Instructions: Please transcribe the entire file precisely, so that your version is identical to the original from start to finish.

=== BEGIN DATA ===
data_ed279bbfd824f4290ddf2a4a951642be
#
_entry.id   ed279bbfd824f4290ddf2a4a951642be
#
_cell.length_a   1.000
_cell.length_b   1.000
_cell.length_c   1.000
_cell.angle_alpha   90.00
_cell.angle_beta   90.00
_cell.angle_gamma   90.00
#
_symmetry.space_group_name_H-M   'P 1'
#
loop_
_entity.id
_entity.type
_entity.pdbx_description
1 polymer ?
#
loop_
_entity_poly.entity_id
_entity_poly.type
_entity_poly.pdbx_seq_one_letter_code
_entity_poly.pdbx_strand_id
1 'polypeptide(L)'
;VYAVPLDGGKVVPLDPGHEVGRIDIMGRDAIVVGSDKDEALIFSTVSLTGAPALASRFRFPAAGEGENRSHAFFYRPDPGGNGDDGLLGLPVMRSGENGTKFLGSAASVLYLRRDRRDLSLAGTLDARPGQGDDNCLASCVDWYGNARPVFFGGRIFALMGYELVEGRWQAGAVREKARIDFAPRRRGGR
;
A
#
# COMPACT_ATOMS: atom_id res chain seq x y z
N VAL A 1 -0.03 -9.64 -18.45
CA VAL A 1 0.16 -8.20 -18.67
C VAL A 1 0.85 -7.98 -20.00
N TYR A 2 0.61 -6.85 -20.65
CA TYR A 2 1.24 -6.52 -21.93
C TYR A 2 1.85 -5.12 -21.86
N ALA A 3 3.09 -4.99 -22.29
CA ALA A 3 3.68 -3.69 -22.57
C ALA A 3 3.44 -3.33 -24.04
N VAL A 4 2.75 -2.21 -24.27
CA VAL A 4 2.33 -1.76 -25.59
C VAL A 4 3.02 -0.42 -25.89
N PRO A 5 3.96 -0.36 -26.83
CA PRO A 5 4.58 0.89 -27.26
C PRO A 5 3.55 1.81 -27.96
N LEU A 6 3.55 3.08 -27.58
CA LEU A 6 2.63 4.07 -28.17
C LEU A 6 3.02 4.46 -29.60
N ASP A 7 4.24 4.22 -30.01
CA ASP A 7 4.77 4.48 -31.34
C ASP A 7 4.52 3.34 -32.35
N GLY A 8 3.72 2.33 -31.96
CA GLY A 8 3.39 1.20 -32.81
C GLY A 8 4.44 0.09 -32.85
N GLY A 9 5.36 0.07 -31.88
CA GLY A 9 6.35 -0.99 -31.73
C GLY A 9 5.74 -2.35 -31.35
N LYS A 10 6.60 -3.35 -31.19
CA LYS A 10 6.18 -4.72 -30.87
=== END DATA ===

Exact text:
data_ed279bbfd824f4290ddf2a4a951642be
#
_entry.id   ed279bbfd824f4290ddf2a4a951642be
#
_cell.length_a   1.000
_cell.length_b   1.000
_cell.length_c   1.000
_cell.angle_alpha   90.00
_cell.angle_beta   90.00
_cell.angle_gamma   90.00
#
_symmetry.space_group_name_H-M   'P 1'
#
loop_
_entity.id
_entity.type
_entity.pdbx_description
1 polymer ?
#
loop_
_entity_poly.entity_id
_entity_poly.type
_entity_poly.pdbx_seq_one_letter_code
_entity_poly.pdbx_strand_id
1 'polypeptide(L)'
;VYAVPLDGGKVVPLDPGHEVGRIDIMGRDAIVVGSDKDEALIFSTVSLTGAPALASRFRFPAAGEGENRSHAFFYRPDPGGNGDDGLLGLPVMRSGENGTKFLGSAASVLYLRRDRRDLSLAGTLDARPGQGDDNCLASCVDWYGNARPVFFGGRIFALMGYELVEGRWQAGAVREKARIDFAPRRRGGR
;
A
#
# COMPACT_ATOMS: atom_id res chain seq x y z
N VAL A 1 -0.03 -9.64 -18.45
CA VAL A 1 0.16 -8.20 -18.67
C VAL A 1 0.85 -7.98 -20.00
N TYR A 2 0.61 -6.85 -20.65
CA TYR A 2 1.24 -6.52 -21.93
C TYR A 2 1.85 -5.12 -21.86
N ALA A 3 3.09 -4.99 -22.29
CA ALA A 3 3.68 -3.69 -22.57
C ALA A 3 3.44 -3.33 -24.04
N VAL A 4 2.75 -2.21 -24.27
CA VAL A 4 2.33 -1.76 -25.59
C VAL A 4 3.02 -0.42 -25.89
N PRO A 5 3.96 -0.36 -26.83
CA PRO A 5 4.58 0.89 -27.26
C PRO A 5 3.55 1.81 -27.96
N LEU A 6 3.55 3.08 -27.58
CA LEU A 6 2.63 4.07 -28.17
C LEU A 6 3.02 4.46 -29.60
N ASP A 7 4.24 4.22 -30.01
CA ASP A 7 4.77 4.48 -31.34
C ASP A 7 4.52 3.34 -32.35
N GLY A 8 3.72 2.33 -31.96
CA GLY A 8 3.39 1.20 -32.81
C GLY A 8 4.44 0.09 -32.85
N GLY A 9 5.36 0.07 -31.88
CA GLY A 9 6.35 -0.99 -31.73
C GLY A 9 5.74 -2.35 -31.35
N LYS A 10 6.60 -3.35 -31.19
CA LYS A 10 6.18 -4.72 -30.87